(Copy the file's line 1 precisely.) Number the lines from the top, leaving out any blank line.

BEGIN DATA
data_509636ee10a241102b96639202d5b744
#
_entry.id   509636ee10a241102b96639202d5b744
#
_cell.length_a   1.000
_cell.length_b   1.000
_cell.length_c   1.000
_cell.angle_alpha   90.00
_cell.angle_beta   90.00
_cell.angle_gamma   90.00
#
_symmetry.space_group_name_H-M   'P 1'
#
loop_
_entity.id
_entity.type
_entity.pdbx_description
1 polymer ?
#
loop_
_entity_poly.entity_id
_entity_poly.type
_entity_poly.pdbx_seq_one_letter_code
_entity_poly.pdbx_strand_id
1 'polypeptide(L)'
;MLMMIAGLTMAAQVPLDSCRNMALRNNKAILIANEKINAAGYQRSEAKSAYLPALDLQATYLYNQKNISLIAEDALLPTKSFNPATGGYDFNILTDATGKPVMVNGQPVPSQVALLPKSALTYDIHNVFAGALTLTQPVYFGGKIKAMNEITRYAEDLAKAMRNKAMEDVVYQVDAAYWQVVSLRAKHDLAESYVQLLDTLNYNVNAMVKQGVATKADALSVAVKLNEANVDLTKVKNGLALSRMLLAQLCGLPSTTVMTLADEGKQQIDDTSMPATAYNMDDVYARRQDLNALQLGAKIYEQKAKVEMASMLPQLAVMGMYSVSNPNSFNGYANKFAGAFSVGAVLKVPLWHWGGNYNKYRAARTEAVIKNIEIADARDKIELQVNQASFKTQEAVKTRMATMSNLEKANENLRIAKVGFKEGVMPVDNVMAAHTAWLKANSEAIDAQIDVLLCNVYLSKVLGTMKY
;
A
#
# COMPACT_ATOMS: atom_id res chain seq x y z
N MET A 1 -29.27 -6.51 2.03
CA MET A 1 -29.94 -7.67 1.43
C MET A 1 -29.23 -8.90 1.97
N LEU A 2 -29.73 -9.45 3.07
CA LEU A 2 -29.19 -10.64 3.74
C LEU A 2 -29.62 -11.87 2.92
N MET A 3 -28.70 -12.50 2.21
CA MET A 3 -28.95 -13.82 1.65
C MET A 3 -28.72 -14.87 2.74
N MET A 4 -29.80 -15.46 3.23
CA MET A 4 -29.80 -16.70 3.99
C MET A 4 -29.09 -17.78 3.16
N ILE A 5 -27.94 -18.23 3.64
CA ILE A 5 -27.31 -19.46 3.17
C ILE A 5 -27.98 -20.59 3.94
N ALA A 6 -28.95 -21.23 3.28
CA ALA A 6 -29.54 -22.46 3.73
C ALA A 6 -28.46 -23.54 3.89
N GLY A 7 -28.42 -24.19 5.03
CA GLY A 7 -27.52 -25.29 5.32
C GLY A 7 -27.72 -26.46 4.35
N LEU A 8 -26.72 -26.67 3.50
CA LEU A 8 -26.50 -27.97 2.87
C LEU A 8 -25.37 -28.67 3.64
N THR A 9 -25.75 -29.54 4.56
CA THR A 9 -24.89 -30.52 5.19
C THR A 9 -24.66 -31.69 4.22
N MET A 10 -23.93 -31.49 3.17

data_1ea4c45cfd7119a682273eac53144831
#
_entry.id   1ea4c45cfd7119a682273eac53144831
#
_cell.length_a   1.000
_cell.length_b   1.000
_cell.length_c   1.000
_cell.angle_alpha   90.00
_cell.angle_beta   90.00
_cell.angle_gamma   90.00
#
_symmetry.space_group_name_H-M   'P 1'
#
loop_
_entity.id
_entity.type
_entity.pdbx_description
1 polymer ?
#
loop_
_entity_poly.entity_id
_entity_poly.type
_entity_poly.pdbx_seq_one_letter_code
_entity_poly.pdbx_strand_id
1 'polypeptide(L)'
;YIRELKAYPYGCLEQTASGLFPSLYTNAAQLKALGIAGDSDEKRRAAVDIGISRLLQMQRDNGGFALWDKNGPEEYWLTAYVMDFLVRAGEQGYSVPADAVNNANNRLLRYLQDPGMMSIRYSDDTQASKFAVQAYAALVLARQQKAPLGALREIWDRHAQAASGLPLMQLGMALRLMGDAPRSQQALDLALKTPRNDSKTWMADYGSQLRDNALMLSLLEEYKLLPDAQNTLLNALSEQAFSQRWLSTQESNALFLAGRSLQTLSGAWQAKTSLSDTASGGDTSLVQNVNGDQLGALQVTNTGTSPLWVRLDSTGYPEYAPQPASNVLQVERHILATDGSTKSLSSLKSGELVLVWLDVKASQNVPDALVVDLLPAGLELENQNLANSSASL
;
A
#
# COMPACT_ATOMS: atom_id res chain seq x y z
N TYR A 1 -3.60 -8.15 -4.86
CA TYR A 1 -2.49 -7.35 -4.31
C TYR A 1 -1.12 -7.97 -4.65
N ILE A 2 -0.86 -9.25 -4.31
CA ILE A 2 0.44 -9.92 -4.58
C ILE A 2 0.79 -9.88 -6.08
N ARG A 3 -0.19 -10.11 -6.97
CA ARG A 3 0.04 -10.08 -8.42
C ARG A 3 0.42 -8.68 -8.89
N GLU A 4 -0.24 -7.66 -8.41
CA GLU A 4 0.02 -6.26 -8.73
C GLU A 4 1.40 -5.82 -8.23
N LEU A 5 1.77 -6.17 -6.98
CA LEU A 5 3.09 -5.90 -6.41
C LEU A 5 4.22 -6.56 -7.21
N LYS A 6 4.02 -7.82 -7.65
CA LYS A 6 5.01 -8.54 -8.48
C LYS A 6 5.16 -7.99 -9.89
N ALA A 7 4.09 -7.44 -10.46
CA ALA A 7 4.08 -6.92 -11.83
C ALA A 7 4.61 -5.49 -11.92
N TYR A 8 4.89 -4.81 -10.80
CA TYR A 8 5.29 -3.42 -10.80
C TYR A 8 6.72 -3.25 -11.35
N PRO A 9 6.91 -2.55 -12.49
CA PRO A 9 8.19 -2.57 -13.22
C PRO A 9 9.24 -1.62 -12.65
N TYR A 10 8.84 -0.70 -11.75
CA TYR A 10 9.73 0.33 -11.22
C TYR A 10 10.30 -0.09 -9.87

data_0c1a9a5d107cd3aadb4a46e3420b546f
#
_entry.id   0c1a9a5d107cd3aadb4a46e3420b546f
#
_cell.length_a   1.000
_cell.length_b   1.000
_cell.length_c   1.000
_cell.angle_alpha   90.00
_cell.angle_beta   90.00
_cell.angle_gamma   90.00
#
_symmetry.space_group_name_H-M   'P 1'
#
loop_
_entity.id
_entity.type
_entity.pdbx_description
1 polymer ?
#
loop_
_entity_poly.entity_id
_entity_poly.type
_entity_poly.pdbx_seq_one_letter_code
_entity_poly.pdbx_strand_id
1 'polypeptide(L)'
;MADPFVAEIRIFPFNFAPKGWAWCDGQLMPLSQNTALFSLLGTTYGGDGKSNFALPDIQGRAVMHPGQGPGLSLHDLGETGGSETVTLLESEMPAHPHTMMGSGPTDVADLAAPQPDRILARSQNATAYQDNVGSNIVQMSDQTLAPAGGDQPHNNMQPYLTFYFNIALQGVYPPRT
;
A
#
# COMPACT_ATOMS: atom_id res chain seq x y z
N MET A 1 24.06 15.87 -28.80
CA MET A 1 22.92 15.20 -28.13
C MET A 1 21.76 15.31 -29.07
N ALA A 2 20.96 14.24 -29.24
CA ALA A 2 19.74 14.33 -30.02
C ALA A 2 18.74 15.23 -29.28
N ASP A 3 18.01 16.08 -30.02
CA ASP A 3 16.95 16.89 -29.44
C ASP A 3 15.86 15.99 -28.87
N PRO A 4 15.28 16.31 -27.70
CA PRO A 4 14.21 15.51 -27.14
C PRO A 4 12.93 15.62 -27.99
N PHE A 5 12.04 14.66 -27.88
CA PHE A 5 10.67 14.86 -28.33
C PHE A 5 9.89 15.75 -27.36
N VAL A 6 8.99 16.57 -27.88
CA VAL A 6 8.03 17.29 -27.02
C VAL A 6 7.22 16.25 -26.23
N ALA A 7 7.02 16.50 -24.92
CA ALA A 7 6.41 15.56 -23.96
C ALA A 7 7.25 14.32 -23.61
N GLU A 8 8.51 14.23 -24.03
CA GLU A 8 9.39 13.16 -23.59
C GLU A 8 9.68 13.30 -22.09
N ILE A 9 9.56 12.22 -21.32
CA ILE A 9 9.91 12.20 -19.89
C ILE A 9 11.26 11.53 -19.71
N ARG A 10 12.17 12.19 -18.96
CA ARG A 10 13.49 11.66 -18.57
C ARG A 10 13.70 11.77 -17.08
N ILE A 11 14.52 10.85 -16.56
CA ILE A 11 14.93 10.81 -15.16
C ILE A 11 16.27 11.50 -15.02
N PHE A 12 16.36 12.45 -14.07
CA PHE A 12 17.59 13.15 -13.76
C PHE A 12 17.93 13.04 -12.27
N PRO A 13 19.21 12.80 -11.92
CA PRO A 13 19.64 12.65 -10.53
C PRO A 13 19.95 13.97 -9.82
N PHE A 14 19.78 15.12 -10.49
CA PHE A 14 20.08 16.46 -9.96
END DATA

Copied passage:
data_509636ee10a241102b96639202d5b744